Even after years of living here, I’m still in love with Rome. I love walking around and seeing all the layers of its long history. Although most visitors concentrate on Rome’s Ancient, Renaissance and Baroque splendors, medieval Rome is also fascinating to explore.
One of my favorite corners of Rome starts at the tiny, cobblestoned street of Via San Paolo della Croce, which leads over the Celian hill.
If you come here in the silence of early morning, you would be forgiven for thinking you’ve been transported back in time to medieval Rome, particularly as you near the lovely Basilica of SS Giovanni e Paolo (Saints John and Paul).
This church was built in 410 AD and restructured in the 11th century by Pope Pascal II, who also erected the stunning bell tower typical of medieval Italian churches. Major renovations to the interior were carried out in the 18th century, but the pretty exterior remained untouched.
This perfect Roman spot has been admired by countless generations of Romans and tourists alike. The following observations about the church and its idyllic position were recorded by Henry James in his Italian Hours:
No spot in Rome can show a cluster of more charming accidents. The ancient brick apse of the church peeps down into the trees of the little wooded walk before the neighbouring church of San Gregorio… and a series of heavy brick buttresses, flying across to an opposite wall, overarches the short, steep, paved passage which leads into the small square. This is flanked on one side by the long mediaeval portico of the church of the two saints, sustained by eight time-blackened columns of granite and marble. … The place always seem to me the perfection of an out-of-the-way corner – a place you would think twice before telling people about, lest you should find them there the next time you were to go.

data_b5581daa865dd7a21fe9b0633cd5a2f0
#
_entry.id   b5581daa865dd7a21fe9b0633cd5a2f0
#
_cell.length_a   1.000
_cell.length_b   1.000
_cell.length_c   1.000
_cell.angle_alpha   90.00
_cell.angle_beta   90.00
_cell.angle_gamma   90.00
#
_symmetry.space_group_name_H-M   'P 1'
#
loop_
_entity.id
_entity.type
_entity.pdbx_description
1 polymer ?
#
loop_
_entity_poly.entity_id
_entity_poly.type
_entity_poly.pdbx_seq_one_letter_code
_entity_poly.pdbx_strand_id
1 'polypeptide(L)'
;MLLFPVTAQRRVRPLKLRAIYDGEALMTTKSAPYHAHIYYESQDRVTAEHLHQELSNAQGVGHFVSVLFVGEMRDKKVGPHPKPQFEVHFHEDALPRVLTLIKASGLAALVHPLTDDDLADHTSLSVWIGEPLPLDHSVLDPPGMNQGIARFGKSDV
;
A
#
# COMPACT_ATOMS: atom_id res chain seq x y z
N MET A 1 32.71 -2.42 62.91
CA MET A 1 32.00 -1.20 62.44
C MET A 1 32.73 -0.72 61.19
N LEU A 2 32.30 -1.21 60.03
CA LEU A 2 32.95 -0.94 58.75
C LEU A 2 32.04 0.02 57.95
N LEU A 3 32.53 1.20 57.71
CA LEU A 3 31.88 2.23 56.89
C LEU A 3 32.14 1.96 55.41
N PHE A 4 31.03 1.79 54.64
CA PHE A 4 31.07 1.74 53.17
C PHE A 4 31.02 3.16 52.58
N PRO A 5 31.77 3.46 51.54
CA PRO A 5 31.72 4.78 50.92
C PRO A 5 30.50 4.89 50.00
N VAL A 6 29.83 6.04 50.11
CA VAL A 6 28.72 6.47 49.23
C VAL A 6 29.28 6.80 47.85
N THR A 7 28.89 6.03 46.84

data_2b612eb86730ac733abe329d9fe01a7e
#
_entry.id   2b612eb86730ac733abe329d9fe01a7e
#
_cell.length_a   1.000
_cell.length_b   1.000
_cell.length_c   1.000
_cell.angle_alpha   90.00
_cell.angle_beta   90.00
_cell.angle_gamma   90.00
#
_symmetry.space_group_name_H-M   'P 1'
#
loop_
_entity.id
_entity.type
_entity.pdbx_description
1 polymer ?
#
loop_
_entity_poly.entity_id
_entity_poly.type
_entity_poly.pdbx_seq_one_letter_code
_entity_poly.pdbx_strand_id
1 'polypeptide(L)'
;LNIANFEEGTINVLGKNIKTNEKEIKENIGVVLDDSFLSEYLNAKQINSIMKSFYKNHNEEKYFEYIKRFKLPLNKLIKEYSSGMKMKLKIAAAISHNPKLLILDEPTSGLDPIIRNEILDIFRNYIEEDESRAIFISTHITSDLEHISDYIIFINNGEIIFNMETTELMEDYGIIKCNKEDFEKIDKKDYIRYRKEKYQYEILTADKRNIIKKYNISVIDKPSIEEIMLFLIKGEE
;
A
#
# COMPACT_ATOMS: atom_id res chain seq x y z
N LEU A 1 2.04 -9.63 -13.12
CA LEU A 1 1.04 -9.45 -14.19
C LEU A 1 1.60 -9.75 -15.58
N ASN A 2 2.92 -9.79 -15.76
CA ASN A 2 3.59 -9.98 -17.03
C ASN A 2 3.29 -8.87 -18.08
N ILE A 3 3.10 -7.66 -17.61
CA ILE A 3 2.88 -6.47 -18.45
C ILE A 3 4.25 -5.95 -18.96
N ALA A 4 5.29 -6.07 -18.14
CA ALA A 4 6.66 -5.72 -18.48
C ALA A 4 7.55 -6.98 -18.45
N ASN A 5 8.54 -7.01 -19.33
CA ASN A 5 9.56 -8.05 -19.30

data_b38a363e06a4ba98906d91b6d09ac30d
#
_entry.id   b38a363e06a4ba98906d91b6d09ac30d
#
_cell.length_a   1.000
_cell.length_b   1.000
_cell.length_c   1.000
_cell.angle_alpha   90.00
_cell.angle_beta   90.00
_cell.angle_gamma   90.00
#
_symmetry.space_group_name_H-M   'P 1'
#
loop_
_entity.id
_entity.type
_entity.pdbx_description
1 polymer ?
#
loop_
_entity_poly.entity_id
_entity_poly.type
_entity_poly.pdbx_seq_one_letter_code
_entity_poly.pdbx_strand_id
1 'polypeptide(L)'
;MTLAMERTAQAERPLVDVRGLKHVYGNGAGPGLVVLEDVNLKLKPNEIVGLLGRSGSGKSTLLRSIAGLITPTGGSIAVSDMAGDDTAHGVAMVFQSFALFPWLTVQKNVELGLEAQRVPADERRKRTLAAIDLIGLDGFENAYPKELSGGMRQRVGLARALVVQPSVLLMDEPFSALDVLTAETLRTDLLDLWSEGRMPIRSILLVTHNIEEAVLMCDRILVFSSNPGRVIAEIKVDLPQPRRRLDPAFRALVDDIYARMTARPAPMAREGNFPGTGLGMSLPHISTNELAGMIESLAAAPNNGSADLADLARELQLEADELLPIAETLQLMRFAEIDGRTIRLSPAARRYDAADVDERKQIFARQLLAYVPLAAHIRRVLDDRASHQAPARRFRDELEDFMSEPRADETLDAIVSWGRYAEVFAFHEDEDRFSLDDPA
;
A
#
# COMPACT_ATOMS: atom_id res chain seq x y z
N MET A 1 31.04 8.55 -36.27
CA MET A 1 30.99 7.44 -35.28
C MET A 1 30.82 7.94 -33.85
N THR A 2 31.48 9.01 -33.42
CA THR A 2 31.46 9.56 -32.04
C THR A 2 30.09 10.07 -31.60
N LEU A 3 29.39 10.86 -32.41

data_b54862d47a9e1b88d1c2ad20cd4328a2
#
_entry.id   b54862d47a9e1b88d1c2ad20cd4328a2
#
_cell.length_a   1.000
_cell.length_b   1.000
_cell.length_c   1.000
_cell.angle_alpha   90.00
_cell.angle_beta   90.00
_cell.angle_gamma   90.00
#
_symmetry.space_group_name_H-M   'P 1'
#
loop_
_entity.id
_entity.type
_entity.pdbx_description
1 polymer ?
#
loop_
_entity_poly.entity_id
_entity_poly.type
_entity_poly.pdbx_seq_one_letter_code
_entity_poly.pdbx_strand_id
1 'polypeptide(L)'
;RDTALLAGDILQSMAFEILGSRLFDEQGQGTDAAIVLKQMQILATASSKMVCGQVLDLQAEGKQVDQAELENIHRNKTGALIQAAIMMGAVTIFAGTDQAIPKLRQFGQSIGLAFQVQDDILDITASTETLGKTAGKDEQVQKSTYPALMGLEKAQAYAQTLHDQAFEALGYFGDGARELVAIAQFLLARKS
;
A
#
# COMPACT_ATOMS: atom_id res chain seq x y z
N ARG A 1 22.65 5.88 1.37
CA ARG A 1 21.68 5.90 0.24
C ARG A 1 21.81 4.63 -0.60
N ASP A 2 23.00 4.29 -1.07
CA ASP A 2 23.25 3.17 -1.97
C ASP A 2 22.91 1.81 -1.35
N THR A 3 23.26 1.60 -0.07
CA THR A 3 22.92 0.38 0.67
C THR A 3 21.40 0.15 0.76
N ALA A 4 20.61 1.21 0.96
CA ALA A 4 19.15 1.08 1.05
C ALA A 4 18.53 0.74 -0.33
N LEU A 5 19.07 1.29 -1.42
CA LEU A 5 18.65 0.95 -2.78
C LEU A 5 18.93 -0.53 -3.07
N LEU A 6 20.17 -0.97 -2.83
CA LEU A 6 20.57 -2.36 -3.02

I love James’ description of this “out-of-the-way-corner”. That’s exactly how I feel when I have this little slice of Rome to myself, before the crowds and the cars. Here above are the heavy brick buttresses he describes.
If Henry James’ description can’t coax you to SS Giovanni e Paolo, then perhaps what lies beneath might do the trick. Underneath these dramatic buttresses are the Case romane , the Ancient Roman houses, which opened to the public in 2002, following extensive excavations.
These are the homes where John and Paul, officers under Emperor Constantine, were said to have lived. They were martyred in 361 and the basilica that takes their names was built over their former dwelling place.
Excavations began in 1887, uncovering a site of more than 20 rooms, some with vivid, well-preserved frescoes.
These homes are a wonderful glimpse into Roman life between the 2nd and 4th century. A small but interesting museum displays objects excavated from the homes. Check the museum’s web site for opening hours and ticket information.
Enjoy your visit to medieval and Ancient Rome at the Basilica of SS Giovanni e Paolo. For more of medieval Rome, see my earlier post about the nearby Shrine to Pope Joan.